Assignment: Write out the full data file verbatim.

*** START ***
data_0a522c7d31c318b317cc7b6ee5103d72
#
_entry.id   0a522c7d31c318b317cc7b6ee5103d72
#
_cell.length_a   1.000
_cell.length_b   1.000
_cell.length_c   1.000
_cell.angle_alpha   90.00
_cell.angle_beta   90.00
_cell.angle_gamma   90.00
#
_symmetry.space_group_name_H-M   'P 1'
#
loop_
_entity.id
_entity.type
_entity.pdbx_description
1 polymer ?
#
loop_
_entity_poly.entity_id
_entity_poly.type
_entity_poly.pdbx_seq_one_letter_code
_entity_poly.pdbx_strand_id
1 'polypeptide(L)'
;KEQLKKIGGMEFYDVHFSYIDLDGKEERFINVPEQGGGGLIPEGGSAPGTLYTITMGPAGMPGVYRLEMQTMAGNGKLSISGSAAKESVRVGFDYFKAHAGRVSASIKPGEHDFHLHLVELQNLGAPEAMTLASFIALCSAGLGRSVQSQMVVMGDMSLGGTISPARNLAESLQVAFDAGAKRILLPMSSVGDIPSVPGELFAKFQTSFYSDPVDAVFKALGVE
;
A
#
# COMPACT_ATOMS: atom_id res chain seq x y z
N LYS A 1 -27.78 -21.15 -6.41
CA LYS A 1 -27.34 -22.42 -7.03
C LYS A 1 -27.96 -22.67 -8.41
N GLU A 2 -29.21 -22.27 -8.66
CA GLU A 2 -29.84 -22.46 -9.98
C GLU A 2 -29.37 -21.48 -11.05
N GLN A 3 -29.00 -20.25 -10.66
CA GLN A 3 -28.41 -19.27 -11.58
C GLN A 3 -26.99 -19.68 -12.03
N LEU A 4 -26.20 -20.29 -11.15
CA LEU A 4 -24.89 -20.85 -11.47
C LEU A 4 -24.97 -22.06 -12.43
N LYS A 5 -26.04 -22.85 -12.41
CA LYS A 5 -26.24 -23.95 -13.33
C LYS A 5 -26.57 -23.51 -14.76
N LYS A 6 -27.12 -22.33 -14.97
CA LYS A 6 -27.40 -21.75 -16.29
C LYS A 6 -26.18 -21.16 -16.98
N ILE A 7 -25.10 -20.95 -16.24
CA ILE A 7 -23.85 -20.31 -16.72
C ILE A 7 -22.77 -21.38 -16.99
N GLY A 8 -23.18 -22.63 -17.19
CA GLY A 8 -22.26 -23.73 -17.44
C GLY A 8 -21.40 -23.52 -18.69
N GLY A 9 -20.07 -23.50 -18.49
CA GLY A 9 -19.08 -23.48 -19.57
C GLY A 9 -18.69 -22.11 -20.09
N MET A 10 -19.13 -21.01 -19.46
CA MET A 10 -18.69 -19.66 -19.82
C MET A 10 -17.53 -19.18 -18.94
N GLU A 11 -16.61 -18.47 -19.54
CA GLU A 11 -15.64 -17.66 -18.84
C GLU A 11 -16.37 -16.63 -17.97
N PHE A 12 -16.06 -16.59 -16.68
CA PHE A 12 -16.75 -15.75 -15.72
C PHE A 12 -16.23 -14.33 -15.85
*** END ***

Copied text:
data_0a522c7d31c318b317cc7b6ee5103d72
#
_entry.id   0a522c7d31c318b317cc7b6ee5103d72
#
_cell.length_a   1.000
_cell.length_b   1.000
_cell.length_c   1.000
_cell.angle_alpha   90.00
_cell.angle_beta   90.00
_cell.angle_gamma   90.00
#
_symmetry.space_group_name_H-M   'P 1'
#
loop_
_entity.id
_entity.type
_entity.pdbx_description
1 polymer ?
#
loop_
_entity_poly.entity_id
_entity_poly.type
_entity_poly.pdbx_seq_one_letter_code
_entity_poly.pdbx_strand_id
1 'polypeptide(L)'
;KEQLKKIGGMEFYDVHFSYIDLDGKEERFINVPEQGGGGLIPEGGSAPGTLYTITMGPAGMPGVYRLEMQTMAGNGKLSISGSAAKESVRVGFDYFKAHAGRVSASIKPGEHDFHLHLVELQNLGAPEAMTLASFIALCSAGLGRSVQSQMVVMGDMSLGGTISPARNLAESLQVAFDAGAKRILLPMSSVGDIPSVPGELFAKFQTSFYSDPVDAVFKALGVE
;
A
#
# COMPACT_ATOMS: atom_id res chain seq x y z
N LYS A 1 -27.78 -21.15 -6.41
CA LYS A 1 -27.34 -22.42 -7.03
C LYS A 1 -27.96 -22.67 -8.41
N GLU A 2 -29.21 -22.27 -8.66
CA GLU A 2 -29.84 -22.46 -9.98
C GLU A 2 -29.37 -21.48 -11.05
N GLN A 3 -29.00 -20.25 -10.66
CA GLN A 3 -28.41 -19.27 -11.58
C GLN A 3 -26.99 -19.68 -12.03
N LEU A 4 -26.20 -20.29 -11.15
CA LEU A 4 -24.89 -20.85 -11.47
C LEU A 4 -24.97 -22.06 -12.43
N LYS A 5 -26.04 -22.85 -12.41
CA LYS A 5 -26.24 -23.95 -13.33
C LYS A 5 -26.57 -23.51 -14.76
N LYS A 6 -27.12 -22.33 -14.97
CA LYS A 6 -27.40 -21.75 -16.29
C LYS A 6 -26.18 -21.16 -16.98
N ILE A 7 -25.10 -20.95 -16.24
CA ILE A 7 -23.85 -20.31 -16.72
C ILE A 7 -22.77 -21.38 -16.99
N GLY A 8 -23.18 -22.63 -17.19
CA GLY A 8 -22.26 -23.73 -17.44
C GLY A 8 -21.40 -23.52 -18.69
N GLY A 9 -20.07 -23.50 -18.49
CA GLY A 9 -19.08 -23.48 -19.57
C GLY A 9 -18.69 -22.11 -20.09
N MET A 10 -19.13 -21.01 -19.46
CA MET A 10 -18.69 -19.66 -19.82
C MET A 10 -17.53 -19.18 -18.94
N GLU A 11 -16.61 -18.47 -19.54
CA GLU A 11 -15.64 -17.66 -18.84
C GLU A 11 -16.37 -16.63 -17.97
N PHE A 12 -16.06 -16.59 -16.68
CA PHE A 12 -16.75 -15.75 -15.72
C PHE A 12 -16.23 -14.33 -15.85